The first number is the version number, in my case it is kernel version 4, the next number is the major revision which in my case is 15 and the third number is the minor revision number, the fourth number is the patch level.

In the past, in the version of the kernel was a general rule in the number version, in the second number every odd number was as developed version, and the even number was as stable version, as example the 1.5.2 kernel was under development and version 1.6.2 was known as stable kernel version, when the kernel version 2.6.x came along it stay for long time without numerate the number except the last one number, because version 2.6.x was so awesome! so the third number and even the fourth number which stand for the patch number was the only numbers that numerate long the way.

One more thing that you need to know is that after they release the version 2.6, they get ride of the odd/even number and every new release is stable and not under development, every stable version will develop and update on a new version.

When the version of that kernel raise up and was 2.6.39.4 than Linus Torvalds decided update the enumerating to be more like the old one, which is the first number will be major release, the second will be minor release and the third will be the minor revision which is stable or patch to update abilities on the kernel. You may sometime see like a fourth number which play as a patch, in my case of 72-generic this is the Ubuntu specific patch they done.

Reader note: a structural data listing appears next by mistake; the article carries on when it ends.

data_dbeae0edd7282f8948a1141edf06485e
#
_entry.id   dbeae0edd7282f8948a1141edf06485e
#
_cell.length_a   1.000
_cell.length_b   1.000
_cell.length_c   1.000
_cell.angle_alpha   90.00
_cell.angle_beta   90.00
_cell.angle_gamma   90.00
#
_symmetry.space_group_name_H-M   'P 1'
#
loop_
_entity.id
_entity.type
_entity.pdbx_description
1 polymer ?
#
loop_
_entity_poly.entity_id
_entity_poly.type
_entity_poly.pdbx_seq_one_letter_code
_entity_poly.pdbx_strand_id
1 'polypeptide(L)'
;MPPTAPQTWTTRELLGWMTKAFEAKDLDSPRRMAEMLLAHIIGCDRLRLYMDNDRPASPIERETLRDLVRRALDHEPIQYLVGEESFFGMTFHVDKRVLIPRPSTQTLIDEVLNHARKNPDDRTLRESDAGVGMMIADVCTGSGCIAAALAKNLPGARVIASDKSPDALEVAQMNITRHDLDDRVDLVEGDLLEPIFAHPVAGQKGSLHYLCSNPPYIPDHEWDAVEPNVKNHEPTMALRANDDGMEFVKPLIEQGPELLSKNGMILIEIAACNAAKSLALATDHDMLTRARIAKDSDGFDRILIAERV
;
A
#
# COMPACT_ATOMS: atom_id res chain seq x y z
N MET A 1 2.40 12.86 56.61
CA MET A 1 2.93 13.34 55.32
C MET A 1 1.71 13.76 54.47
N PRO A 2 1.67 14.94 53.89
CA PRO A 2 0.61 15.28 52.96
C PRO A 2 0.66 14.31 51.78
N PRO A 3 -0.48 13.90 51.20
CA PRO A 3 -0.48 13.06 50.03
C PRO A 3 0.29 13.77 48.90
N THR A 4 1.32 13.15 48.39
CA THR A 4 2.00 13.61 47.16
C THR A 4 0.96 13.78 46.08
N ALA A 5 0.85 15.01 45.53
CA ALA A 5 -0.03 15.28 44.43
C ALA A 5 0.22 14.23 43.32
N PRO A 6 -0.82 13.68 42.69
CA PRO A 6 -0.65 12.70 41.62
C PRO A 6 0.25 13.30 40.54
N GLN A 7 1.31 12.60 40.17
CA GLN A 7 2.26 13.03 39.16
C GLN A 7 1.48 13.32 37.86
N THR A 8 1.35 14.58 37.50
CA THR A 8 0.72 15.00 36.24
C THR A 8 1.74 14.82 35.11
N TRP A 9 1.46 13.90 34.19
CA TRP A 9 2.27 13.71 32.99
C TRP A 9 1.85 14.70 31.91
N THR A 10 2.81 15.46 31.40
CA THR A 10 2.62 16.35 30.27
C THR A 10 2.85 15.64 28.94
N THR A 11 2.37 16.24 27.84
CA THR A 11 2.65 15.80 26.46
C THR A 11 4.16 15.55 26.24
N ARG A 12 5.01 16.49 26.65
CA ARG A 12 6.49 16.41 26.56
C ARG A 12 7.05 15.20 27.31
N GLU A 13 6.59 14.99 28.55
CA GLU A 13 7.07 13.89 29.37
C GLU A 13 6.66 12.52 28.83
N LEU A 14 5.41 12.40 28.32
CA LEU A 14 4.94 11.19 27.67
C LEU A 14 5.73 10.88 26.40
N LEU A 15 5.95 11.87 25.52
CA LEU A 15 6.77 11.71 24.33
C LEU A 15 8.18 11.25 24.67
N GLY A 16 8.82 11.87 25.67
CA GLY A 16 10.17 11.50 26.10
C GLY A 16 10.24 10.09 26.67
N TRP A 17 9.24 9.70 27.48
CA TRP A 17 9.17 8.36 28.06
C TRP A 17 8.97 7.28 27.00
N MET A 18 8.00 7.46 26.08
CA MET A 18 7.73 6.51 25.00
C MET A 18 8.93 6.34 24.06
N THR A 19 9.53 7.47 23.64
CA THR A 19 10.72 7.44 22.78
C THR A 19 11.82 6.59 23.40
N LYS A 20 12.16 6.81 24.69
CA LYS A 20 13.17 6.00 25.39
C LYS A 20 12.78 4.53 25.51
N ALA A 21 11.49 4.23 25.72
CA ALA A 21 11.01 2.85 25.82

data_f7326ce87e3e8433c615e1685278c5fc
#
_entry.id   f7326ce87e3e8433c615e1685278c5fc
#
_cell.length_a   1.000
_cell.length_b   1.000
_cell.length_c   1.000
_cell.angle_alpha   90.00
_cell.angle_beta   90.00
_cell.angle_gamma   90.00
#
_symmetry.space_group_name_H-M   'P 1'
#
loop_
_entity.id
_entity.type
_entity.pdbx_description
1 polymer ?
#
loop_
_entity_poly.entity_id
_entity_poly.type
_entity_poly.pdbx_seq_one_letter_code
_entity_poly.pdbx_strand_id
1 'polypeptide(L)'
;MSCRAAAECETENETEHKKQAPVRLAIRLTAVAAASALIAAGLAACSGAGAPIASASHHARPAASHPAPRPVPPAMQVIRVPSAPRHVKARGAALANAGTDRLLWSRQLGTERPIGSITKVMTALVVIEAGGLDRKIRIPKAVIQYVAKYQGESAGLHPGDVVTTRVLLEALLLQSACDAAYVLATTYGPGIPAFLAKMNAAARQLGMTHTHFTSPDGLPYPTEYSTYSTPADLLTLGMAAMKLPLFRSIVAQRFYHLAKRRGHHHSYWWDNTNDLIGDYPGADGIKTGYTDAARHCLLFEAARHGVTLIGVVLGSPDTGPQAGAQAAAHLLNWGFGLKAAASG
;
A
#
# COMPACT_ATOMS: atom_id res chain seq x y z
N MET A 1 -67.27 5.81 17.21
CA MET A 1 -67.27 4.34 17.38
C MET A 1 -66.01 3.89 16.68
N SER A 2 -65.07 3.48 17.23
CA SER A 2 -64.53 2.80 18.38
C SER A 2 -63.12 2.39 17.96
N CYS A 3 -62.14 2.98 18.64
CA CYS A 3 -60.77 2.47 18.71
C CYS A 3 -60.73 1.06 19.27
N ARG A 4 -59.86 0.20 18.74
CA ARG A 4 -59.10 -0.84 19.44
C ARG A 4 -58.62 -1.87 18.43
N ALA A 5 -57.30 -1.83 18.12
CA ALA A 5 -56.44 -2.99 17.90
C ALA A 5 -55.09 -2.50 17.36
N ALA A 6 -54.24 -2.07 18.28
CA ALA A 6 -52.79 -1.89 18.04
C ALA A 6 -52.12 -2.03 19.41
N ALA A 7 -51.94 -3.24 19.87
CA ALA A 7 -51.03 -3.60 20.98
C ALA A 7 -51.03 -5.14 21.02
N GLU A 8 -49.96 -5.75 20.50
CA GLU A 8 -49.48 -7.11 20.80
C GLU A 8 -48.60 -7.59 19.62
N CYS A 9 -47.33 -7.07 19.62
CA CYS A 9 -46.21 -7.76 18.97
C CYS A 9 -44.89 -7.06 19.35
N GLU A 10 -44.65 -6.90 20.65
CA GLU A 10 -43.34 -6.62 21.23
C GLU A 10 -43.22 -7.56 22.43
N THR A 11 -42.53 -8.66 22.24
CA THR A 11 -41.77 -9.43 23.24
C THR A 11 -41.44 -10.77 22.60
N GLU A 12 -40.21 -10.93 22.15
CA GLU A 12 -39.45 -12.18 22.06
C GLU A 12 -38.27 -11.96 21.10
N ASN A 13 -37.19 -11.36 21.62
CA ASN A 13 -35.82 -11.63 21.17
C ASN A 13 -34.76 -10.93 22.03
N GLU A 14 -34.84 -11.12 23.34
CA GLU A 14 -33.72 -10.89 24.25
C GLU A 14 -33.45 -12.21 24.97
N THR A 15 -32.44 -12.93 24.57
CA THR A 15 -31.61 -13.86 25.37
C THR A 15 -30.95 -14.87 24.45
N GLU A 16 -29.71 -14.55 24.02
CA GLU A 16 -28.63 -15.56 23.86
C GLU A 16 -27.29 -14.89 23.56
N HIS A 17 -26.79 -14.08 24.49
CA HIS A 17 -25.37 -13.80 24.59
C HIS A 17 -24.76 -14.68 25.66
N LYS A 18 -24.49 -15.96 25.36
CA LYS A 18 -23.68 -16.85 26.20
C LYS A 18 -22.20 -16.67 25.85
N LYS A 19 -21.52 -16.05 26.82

You can find the versions of kernels that you have in your Linux machine under the /lib/modules folder and in each one we can found every modules that are run on our system.

LPIC2 Post Figure 48 My kernels.

We can go to the kernel archive and found there the kernel that are stable and under operation release use. The meaning of longterm is that this kernel version will be available for long time because one of the operation system like Ubuntu or centOS or Red Hat may maintain and using this kernel version, this is why you may be seeing some old kernel version in that site.

LPIC2 Post Figure 49 Kernels archive.

If we going to the kernel folder under the kernels version that I showed up earlier, we will see that every module lies on the most appropriate folder.

LPIC2 Post Figure 50 Kernels folder.